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Bandwidth performance is one of the critical requirements for every website. In today’s time, a major cost of the website is not hard disk space but its bandwidth. So transferring maximum amount of data over the available bandwidth becomes very critical. In this article we will see how we can use IIS compression to increase bandwidth performance.
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How does IIS compression work?
Note: All examples shown in this article use IIS 6.0. The only reason we have used IIS 6 is because 7.0 is still not that common.
Before we move ahead and talk about how IIS compression works, let’s try to understand how normally IIS works. Let’s say the user requests a ‘Home.html’ page which is 100 KB in size. IIS serves this request by passing the 100 KB HTML page over the wire to the end user browser.
When compression is enabled on IIS the sequence of events changes as follows:
- User requests for a page from the IIS server. While requesting for the page the browser also sends what kind of compression types it supports. Below is a simple request sent to the browser which says its supports ‘gzip’ and ‘deflate’. We have used fiddler (http://www.fiddler2.com/fiddler2/version.asp) to get the request data.
GET /questpond/index.html HTTP/1.1
Accept: image/gif, image/x-xbitmap, image/jpeg, image/pjpeg,
application/x-shockwave-flash, application/vnd.ms-excel */*
Accept-Encoding: gzip, deflate
Depending on the compression type support sent by the browser IIS compresses data and sends the same over the wire to the end browser.
The browser then decompresses the data and displays the same on the browser.
Compression fundamentals: Gzip and deflate
IIS supports two kinds of compression: Gzip and deflate. Both are more or less the same, where Gzip is an extension over deflate. Deflate is a compression algorithm which combines LZ77 and Huffman coding. In case you are interested to read more about LZ77 and Huffman, you can refer to http://www.zlib.net/feldspar.html.
Gzip is based on the deflate algorithm with extra headers added to the deflate payload.
Below are the header details which are added to the deflate payload data. It starts with a 10 byte header which has a version number and a time stamp followed by optional headers for the file name. At the end it has the actual deflate compressed payload and 8 byte check sum to ensure data is not lost in transmission.
Google, Yahoo!, and Amazon use gzip, so we can safely assume that it’s supported by most browsers.
Enabling IIS compression
Till now we have done enough of theory to understand IIS compression. Let’s get our hands dirty to see how we can actually enable IIS compression.
Step 1: Enable compression
The first step is to enable compression on IIS. So right click on websites -> properties and click on the Service tab. To enable compression we need to check the below two text boxes from the Service tab of IIS website properties. The below figure shows the location of both the checkboxes.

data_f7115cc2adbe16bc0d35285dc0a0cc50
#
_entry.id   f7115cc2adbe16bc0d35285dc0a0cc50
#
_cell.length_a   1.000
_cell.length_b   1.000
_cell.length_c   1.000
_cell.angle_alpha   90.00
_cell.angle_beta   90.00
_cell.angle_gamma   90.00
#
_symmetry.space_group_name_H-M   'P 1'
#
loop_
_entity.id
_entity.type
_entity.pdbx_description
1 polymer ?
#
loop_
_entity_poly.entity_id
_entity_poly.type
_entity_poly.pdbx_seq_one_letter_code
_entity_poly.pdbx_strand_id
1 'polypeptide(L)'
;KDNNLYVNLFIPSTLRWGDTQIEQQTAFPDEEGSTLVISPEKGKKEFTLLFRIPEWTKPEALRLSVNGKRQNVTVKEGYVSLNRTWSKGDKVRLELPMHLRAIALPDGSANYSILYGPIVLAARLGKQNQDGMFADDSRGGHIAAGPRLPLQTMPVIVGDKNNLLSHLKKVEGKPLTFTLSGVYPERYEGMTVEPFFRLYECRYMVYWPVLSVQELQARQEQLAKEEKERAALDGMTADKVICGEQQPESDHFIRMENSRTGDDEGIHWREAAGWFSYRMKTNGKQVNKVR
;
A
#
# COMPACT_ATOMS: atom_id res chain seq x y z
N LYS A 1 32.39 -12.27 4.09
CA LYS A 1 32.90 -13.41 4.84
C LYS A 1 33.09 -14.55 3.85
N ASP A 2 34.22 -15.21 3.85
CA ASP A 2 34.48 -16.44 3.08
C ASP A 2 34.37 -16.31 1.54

Step 2: Enable metabase.xml edit
Metadata for IIS comes from ‘Metabase.xml’ which is located at “%windir%\system32\inetsrv\”. In order that compression works properly we need to make some changes to this XML file. In order to make changes to this XML file we need to direct IIS to gives us edit rights. So right click on your IIS server root -> go to properties and check the ‘Enable direct metabase edit’ check box as shown in the below figure.
Step 4: Set the compression level and extension types
The next step is to set the compression levels and extension types. The compression level can be defined between 0 to 10, where 0 specifies a mild compression and 10 specifies the highest level of compression. This value is specified using the
HcDynamicCompressionLevel property. There are two types of compression algorithms: ‘deflate’ and ‘gzip’. This property needs to be specified in both the algorithms, as shown in the below figures.
We need to also specify which file types need to be compressed.
HcScriptFileExtensions helps us to specify that. For the current scenario we specified that we need to compress ASPX outputs before they are sent to the end browser.
Step 5: Does it really work?
Once you are done with the above four steps, it’s time to see if the compression really works. So we will create a simple C# ASP.NET page which will loop “10000” times and send some kind of output to the browser.
protected void Page_Load(object sender, EventArgs e)
for (int i; i < 10000; i++)
Response.Write("Sending huge data" + "<br>");
In order to see the difference between before compression and after compression, we will run the fiddler tool as we run our ASP.NET loop page. You can download fiddler from http://www.fiddler2.com/fiddler2/version.asp.
The below screen shows data captured by fiddler without compression and with compression. Without compression data is “80501 bytes” and with compression it comes to “629 bytes”. I am sure that’s a great performance increase from a bandwidth point of view.
0, 1, 2, 3, 4…10 IIS compression levels
In our previous section we set
HcDynamicCompressionLevel to a value of 4. More the compression level value, the less the data size will be. As we increase the compression level the downside is more CPU utilization. One of the big challenges is to figure out the optimum compression level. This depends on a lot of things: type of data, load, etc. In our following section we will try to derive which is the best compression level for different scenarios.
Three point consideration for IIS compression optimization
Many developers just enable IIS compression with the below default values. But default values do not hold good for every environment. It depends on many other factors the content type your site is serving. If your site has only static HTML pages then compression levels will be different as compared to a site serving mostly dynamic pages.
|Compression Options|| File Type|| Default Configuration|
|File types compressed ||Static||.txt, .htm, and .html|
| ||Dynamic|| |
|Compression schemes||Static||Both gzip and deflate|
| ||Dynamic||Both gzip and deflate|
|Compression level ||Static||10|